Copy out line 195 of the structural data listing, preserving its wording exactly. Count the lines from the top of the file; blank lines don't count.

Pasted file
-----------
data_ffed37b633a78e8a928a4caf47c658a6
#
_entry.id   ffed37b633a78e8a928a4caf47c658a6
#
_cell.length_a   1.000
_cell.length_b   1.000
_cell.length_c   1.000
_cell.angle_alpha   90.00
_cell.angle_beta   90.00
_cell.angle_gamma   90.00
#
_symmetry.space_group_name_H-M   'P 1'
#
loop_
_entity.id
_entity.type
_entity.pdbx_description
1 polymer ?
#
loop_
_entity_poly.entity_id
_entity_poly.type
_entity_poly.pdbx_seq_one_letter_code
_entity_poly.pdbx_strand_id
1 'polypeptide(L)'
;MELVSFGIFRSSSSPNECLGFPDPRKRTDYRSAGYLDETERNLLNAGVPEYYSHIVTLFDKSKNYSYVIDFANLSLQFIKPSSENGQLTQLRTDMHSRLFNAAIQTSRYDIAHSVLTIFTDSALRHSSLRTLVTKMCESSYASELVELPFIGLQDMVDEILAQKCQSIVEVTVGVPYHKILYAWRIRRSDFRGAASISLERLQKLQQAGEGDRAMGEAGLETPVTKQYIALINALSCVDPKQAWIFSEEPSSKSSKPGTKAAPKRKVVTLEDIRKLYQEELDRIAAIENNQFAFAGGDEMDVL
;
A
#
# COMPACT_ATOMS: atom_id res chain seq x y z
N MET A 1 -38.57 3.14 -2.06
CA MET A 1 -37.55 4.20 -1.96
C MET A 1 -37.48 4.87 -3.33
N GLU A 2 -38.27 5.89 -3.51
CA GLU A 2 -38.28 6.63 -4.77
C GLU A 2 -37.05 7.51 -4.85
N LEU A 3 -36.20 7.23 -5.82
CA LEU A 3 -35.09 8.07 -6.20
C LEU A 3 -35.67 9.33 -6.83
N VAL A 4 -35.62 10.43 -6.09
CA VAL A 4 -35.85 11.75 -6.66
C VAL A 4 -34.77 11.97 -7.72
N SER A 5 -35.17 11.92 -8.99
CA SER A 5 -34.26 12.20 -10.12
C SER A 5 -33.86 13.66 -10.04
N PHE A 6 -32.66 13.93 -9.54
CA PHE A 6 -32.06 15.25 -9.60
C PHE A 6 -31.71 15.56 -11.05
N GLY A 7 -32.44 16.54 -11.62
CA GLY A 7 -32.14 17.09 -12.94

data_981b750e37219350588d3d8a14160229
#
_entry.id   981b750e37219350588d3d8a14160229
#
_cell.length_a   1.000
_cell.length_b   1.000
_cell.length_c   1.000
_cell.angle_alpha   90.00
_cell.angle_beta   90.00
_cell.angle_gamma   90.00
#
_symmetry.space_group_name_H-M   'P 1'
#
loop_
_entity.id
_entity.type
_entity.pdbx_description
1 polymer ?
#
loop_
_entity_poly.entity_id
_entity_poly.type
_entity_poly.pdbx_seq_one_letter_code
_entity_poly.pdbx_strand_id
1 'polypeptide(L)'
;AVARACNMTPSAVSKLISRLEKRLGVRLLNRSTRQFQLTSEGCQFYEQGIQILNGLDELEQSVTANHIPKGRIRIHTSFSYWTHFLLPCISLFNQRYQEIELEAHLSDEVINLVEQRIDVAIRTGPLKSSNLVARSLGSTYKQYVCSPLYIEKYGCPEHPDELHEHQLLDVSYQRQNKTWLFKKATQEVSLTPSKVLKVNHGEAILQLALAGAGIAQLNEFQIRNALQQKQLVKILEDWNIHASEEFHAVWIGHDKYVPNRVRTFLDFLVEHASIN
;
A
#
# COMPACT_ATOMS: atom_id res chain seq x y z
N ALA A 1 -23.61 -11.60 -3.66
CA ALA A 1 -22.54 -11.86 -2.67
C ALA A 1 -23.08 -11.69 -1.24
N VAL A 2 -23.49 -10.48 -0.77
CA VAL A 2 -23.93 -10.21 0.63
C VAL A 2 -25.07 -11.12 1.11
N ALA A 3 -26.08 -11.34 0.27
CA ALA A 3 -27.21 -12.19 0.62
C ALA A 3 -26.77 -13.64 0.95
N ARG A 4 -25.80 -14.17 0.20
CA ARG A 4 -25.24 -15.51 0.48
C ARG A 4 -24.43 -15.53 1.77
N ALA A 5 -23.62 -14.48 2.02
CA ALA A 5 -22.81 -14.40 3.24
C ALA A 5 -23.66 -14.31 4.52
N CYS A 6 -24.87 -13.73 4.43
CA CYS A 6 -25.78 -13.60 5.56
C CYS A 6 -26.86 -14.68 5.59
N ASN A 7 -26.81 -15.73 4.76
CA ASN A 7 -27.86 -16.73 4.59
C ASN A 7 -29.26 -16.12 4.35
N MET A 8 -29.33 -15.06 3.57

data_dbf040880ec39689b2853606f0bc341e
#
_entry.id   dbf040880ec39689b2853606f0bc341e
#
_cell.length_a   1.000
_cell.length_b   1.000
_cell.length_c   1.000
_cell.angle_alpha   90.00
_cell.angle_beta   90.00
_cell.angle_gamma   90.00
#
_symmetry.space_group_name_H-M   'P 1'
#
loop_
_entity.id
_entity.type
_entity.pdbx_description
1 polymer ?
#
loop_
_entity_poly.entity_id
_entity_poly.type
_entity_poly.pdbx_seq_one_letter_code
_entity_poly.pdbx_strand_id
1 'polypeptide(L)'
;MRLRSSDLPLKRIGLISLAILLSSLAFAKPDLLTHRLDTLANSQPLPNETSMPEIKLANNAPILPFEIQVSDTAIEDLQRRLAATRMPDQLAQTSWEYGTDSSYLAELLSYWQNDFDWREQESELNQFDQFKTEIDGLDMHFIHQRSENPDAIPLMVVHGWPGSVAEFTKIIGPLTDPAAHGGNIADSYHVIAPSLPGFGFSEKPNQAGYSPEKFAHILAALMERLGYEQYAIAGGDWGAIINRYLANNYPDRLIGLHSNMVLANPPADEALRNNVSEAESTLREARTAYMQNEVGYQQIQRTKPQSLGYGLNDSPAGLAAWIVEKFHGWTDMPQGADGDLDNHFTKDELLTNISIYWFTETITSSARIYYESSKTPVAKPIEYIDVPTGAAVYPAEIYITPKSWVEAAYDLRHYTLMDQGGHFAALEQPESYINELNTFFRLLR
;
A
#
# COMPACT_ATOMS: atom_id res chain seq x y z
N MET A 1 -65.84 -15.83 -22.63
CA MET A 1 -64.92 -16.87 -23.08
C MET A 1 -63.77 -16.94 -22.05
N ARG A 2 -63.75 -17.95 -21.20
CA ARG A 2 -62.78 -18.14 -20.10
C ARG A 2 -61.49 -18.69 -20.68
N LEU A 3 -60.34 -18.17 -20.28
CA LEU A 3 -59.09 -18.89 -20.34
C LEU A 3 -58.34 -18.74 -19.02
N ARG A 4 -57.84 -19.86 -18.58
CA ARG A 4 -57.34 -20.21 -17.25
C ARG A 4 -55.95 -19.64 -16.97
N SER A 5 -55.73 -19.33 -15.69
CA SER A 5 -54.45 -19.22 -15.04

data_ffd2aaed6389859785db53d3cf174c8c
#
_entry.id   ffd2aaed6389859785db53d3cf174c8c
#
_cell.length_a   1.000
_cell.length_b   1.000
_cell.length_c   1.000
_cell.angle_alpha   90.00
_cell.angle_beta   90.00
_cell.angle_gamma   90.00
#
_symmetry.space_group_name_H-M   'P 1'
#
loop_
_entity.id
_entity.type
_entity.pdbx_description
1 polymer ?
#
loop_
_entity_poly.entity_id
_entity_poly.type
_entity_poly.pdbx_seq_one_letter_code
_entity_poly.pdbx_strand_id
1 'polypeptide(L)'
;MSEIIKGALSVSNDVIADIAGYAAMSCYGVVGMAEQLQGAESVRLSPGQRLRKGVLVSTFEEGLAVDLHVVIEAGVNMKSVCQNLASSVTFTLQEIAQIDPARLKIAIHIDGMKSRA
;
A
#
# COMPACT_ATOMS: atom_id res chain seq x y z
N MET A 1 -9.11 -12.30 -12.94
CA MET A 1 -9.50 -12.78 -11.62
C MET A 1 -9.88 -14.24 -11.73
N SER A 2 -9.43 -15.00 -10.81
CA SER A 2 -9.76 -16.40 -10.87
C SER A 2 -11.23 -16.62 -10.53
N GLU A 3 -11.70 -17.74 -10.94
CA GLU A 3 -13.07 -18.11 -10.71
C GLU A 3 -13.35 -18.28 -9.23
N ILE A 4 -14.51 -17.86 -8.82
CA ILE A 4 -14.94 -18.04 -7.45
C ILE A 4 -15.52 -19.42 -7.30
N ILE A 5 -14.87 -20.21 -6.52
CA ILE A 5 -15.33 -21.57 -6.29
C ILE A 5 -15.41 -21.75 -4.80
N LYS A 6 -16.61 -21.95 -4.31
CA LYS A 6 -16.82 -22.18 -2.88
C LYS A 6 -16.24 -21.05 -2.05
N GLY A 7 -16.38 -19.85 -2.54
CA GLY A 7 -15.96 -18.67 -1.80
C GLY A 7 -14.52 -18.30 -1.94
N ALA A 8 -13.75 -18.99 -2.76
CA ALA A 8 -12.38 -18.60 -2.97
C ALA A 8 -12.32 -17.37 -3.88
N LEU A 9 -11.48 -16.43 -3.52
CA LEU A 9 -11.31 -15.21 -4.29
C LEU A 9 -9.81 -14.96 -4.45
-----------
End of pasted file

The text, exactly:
N GLY A 7 -16.38 -19.85 -2.54